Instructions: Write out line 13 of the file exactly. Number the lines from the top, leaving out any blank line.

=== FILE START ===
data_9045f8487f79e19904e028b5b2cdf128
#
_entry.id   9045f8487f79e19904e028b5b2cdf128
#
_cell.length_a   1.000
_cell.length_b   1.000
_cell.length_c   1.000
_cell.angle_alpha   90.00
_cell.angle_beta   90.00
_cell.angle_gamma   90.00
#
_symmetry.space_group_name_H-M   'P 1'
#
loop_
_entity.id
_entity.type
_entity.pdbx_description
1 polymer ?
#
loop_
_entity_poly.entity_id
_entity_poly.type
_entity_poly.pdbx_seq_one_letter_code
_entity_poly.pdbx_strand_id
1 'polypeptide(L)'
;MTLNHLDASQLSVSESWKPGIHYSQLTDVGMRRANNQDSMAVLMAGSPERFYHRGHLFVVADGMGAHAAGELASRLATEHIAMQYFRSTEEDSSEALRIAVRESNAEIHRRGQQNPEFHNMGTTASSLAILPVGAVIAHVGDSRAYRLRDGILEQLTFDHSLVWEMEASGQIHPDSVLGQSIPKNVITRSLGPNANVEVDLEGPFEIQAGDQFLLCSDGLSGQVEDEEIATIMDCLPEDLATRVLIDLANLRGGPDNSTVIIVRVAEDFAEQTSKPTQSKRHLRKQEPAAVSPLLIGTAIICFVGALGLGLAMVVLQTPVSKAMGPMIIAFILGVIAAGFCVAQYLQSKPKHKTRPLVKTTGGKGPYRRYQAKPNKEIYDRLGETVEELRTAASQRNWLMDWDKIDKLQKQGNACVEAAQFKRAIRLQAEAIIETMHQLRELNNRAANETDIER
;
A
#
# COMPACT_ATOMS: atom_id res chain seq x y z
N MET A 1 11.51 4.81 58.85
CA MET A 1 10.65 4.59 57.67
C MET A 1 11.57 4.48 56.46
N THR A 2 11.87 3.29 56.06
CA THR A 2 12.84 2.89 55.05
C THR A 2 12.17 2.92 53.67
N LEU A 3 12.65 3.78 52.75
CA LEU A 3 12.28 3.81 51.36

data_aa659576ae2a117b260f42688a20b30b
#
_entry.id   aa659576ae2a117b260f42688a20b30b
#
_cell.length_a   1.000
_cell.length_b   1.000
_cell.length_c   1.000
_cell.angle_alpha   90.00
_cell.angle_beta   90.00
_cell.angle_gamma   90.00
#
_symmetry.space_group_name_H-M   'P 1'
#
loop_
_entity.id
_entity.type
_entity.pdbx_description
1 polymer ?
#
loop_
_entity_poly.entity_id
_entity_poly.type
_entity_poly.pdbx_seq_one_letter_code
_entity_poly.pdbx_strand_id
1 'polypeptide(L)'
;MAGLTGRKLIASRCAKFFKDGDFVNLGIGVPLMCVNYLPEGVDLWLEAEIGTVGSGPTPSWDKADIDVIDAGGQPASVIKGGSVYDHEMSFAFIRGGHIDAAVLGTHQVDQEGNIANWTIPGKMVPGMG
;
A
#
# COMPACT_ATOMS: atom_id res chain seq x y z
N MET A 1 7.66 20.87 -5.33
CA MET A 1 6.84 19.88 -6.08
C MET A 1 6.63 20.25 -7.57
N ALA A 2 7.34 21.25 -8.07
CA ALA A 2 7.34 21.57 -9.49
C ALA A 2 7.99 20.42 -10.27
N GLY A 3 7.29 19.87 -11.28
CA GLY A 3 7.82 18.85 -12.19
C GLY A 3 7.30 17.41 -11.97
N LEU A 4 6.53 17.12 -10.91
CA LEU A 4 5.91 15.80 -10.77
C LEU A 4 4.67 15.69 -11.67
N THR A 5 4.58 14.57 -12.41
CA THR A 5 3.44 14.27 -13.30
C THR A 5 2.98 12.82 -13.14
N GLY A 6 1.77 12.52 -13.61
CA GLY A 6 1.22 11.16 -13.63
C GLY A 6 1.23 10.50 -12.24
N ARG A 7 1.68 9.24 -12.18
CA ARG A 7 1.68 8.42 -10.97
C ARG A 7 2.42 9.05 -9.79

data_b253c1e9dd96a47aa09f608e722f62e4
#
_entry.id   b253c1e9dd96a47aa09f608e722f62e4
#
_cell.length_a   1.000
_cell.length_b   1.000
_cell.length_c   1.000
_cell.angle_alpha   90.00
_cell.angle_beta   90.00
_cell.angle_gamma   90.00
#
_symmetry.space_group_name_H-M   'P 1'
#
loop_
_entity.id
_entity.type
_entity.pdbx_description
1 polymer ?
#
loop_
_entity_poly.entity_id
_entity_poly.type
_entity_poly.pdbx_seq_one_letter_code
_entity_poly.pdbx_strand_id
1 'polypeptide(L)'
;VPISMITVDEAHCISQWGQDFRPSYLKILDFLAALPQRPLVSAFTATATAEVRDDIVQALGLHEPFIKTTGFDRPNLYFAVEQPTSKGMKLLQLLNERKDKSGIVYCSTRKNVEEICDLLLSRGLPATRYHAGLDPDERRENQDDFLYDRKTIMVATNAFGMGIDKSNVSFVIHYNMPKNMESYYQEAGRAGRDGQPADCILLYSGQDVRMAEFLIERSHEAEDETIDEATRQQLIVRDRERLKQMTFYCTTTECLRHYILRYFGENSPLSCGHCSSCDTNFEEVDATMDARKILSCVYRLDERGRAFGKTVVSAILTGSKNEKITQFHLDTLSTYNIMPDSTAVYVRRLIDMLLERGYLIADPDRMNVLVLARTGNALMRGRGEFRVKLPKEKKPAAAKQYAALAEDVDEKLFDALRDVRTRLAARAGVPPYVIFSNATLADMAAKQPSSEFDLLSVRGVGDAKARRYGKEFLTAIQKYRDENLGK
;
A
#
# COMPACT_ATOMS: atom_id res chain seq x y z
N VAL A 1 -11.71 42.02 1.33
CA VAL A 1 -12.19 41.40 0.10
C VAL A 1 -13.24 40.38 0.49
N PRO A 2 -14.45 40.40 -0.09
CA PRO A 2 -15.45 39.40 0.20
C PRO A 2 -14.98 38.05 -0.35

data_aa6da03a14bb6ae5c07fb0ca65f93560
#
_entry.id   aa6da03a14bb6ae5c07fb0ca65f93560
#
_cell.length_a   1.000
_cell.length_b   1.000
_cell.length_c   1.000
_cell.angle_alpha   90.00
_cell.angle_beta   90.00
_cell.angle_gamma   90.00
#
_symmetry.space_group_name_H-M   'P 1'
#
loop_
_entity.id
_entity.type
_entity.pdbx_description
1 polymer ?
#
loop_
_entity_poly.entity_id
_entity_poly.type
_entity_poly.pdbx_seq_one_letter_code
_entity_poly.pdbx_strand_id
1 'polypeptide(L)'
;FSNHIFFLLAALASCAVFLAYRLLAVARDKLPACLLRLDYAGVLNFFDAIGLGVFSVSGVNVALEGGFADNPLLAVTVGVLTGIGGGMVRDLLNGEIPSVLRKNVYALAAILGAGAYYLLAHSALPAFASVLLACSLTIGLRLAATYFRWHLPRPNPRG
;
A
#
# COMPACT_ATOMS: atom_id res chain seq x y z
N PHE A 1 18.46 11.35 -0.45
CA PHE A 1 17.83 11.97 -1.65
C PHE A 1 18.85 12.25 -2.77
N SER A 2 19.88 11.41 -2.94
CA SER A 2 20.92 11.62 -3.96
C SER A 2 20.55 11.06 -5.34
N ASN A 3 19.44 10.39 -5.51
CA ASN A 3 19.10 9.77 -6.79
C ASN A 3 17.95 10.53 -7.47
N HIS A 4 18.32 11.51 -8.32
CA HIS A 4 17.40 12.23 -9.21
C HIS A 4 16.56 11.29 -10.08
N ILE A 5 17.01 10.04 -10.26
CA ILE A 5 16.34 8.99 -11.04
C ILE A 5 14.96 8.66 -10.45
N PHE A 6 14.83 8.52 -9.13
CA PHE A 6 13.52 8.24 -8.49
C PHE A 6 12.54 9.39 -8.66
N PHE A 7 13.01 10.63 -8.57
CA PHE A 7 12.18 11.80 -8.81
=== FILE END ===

#